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17 June 2021
The UN Guiding Principles on Business and Human Rights have led to game-changing progress on how to do business with respect for human rights. The Guiding Principles, which were published ten years ago, were unprecedented in their wide endorsement and effect. “This has become a globally accepted framework that everyone can rally behind,” said Lene Wendland, Chief of the UN Human Rights Office’s Business and Human Rights Unit.
Ten years ago the UN Guiding Principles on Business and Human Rights (UNGPs) changed the expectations of how companies should do business. Before the Guiding Principles, the extent to which human rights applied to business was once a divisive and polarizing topic. The UNGPs quickly became the global standard for States and companies to use as their universal manual to prevent, address and remedy human rights abuses connected with business activities.
Unanimously endorsed by the UN Human Rights Council in 2011, the UNGPs provide a common language for all stakeholders regarding the expected roles of businesses and States in relation to human rights, said Lene Wendland, Chief of the UN Human Rights Office’s Business and Human Rights Unit.
“This has become a globally accepted framework that everyone can rally behind,” Wendland said.
Today, the UNGPs is the most downloaded publication in the UN Human Rights Office, being accessed more than 400,000 times.
To build on the progress made and address challenges, the UN Working Group on Business and Human Rights launched the UNGPs 10+Project to take a deeper look at the last ten years and prepare a “roadmap for the next decade” for States and businesses.
Wendland said unusually, the guiding principles were quick to be taken up on so many levels.
“There has been this uptake of the UNGPs core content through channels that could compel or incentivize businesses to comply,” Wendland said.
Before the UNGPs, businesses didn’t know what human rights had to do with them, said Surya Deva,Vice Chair of the UN Working Group on Business and Human Rights.
“We couldn’t expect businesses to respect human rights unless they knew what their responsibilities were and what language to use,” Deva said.
In the years following the Council’s endorsement of the UNGPs, there was little consensus among civil society of the benefits of the framework, and Governments were also unclear of their responsibility, according to Dante Pesce, Chair of the Working Group on Business and Human Rights.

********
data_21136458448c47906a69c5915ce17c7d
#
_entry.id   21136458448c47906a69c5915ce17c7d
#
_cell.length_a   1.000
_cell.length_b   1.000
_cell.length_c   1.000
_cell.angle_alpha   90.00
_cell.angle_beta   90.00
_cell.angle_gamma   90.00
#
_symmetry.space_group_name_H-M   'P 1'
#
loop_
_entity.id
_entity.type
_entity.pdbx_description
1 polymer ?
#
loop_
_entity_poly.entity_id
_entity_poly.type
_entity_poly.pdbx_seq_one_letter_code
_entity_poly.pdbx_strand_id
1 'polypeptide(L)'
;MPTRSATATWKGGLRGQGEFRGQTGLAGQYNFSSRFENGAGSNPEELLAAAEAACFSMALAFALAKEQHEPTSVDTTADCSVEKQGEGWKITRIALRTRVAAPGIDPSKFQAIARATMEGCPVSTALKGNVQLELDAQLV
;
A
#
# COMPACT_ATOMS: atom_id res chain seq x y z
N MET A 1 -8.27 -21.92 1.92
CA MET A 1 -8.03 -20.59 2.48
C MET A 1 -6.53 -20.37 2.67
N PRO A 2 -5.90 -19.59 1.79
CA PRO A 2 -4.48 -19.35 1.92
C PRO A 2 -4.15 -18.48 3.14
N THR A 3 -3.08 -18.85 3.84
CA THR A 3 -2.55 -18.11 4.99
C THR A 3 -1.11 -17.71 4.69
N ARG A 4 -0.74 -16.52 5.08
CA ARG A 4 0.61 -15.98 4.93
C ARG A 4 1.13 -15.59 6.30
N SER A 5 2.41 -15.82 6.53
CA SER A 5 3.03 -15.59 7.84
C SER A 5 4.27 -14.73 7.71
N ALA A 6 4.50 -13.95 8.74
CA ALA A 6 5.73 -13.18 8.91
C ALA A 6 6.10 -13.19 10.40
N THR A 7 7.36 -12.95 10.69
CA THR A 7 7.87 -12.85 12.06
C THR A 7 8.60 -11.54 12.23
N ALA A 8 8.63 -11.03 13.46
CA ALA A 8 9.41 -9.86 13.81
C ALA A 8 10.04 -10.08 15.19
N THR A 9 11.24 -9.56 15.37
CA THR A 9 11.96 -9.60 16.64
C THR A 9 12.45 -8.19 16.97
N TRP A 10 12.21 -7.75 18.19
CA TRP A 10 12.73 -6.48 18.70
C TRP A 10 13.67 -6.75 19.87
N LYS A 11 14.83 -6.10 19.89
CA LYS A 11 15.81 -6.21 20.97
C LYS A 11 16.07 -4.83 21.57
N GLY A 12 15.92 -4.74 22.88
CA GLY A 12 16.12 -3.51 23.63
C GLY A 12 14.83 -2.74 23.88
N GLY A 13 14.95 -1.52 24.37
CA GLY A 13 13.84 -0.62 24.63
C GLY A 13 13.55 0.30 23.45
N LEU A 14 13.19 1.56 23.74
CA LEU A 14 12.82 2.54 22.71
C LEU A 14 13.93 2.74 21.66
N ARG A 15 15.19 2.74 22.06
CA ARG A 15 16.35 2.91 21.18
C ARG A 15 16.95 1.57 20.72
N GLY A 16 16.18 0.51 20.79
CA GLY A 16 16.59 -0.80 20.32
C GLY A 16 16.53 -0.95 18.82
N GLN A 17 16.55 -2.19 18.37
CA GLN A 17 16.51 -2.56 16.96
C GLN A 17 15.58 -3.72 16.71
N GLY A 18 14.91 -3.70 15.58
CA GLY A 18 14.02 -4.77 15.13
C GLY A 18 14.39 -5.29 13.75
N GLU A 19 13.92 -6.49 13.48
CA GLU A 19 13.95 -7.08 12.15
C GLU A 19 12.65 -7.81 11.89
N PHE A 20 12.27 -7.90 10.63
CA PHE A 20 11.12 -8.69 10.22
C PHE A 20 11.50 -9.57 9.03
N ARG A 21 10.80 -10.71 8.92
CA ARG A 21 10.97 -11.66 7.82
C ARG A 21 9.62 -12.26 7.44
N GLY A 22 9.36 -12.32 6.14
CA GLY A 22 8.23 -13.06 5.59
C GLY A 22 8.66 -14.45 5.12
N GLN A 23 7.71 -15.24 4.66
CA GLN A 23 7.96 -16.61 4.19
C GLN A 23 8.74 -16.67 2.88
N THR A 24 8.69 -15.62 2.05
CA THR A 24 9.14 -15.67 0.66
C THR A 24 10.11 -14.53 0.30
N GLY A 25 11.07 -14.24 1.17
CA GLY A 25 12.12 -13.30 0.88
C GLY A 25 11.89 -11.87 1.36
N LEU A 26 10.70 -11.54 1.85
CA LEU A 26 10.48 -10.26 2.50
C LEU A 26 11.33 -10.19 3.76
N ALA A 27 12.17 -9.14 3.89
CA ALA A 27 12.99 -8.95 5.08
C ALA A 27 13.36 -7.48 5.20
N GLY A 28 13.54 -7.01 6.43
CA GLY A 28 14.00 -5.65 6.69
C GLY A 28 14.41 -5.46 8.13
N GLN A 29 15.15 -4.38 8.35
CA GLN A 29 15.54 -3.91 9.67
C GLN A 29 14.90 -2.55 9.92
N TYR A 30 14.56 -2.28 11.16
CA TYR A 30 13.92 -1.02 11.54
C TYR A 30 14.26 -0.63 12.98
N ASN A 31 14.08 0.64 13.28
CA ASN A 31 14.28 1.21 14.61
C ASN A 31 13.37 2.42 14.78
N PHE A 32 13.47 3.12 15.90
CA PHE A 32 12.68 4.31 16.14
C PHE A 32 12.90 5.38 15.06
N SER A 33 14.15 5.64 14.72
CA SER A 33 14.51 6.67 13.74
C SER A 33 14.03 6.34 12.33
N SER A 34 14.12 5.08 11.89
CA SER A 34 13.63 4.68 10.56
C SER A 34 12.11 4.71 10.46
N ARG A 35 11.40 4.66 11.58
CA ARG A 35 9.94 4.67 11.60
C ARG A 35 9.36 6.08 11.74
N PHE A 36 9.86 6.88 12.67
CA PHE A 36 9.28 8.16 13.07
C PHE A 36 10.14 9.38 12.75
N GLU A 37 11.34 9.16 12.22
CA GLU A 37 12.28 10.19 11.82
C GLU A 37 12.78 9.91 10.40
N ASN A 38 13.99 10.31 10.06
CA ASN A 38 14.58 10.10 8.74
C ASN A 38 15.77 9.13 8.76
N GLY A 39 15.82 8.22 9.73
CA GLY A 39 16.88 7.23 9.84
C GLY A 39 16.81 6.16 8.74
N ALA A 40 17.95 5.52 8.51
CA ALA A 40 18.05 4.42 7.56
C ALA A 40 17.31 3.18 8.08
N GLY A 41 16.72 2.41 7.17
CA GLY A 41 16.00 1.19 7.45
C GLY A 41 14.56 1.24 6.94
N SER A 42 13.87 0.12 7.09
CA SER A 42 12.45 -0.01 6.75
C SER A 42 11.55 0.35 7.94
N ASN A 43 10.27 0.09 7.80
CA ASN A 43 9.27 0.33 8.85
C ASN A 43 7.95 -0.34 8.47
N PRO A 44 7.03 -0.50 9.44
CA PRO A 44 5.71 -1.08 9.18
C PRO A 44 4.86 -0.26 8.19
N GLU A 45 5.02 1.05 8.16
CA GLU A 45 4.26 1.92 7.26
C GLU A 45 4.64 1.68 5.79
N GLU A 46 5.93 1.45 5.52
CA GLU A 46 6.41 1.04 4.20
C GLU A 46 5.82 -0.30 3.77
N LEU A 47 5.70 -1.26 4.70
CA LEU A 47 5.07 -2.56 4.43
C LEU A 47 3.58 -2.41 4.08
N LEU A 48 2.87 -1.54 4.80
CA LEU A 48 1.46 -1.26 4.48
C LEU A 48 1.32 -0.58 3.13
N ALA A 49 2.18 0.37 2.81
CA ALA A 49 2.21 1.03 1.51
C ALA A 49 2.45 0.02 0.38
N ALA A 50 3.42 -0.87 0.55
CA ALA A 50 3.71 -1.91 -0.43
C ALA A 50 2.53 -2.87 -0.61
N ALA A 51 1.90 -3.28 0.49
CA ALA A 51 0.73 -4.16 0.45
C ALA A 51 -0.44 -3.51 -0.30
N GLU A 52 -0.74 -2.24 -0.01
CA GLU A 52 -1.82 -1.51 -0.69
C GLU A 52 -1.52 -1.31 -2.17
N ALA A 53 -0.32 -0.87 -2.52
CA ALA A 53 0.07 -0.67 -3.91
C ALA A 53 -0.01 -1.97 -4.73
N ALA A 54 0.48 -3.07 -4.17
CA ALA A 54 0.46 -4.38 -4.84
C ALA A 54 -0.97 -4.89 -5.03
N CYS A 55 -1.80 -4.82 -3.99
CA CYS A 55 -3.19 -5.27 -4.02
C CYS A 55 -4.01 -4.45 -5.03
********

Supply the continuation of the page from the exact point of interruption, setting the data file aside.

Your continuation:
“Today, we have a societal consensus that they’re authoritative, positive, relevant and they add a lot of value,” Pesce said. “Governments, global unions, companies, and national employer associations are in support of what they bring, the lens that they offer, and their call for a smart mix of law and policy to ensure business respect for human rights.”
Business organizations have been an integral part of the UNGPs process and dissemination, said Matthias Thorns, Deputy Secretary-General of the International Organization of Employers (IOE).
“I don’t know any big company now who isn’t thinking about due diligence,” he said. Thorns also said it has changed the debate with investors who are now thinking about these Principles when they are investing their money.
Large tech companies are increasingly using the Principles. This is why in the last two years, the UN Human Rights Office launched the B-Tech project to increase focus on the business and human rights dimension to tech.
“We are working with the largest tech companies in the world to look at the practical implications of the UNGPs inside these companies,” Wendland said. “The flexibility of the UNGPs makes them readily applicable to different sectors.”
While large scale companies have significant incentives to address their environment and societal risks, Pesce added, it’s the small and medium-sized enterprises that need to be guided. To do this, States need to ensure political coherence on both international and national levels.
“When Governments don’t lead by example, they lose authority to regulate the private sector,” Pesce said.
There are also systemic problems such as poverty, climate change, and child labour, according to Deva.
“In big companies, there is inequality if the CEO is making 700 times more in pay than the employees,” Deva said. “Tobacco companies will respect the UNGPs by eliminating child labour. But, how can they respect the right to health? We are unlikely to achieve the UNGPs if we have these inequalities.”
Thorns called for system-wide responses from Governments and trade unions. Some Governments are taking action. Countries around Europe in particular are passing mandatory human rights due diligence laws requiring companies to implement due diligence procedures to prevent environmental and human rights abuses in their supply chains.
Over the next decade, the UN Human Rights Office will work on strengthening uptake of the UNGPs such as by providing advice, tools, and resources, helping build capacity and ensure policy coherence, and supporting human rights mechanisms in their efforts to move the business and human rights agenda forward.
17 June 2021
Join us on 29 June, 16:00-18:00 (CEST), for a Human Rights Council panel discussion on the tenth anniversary of the Guiding Principles on Business and Human Rights, with Michelle Bachelet, UN High Commissioner for Human Rights; John Ruggie, former UN Special Representative on business & human rights; Dante Pesce, Chair of the UN Working Group on Business and Human Rights; Sharan Burrow, International Trade Union Confederation; María Fernanda Garza, International Chamber of Commerce; and Joan Carling, Indigenous Peoples Rights International.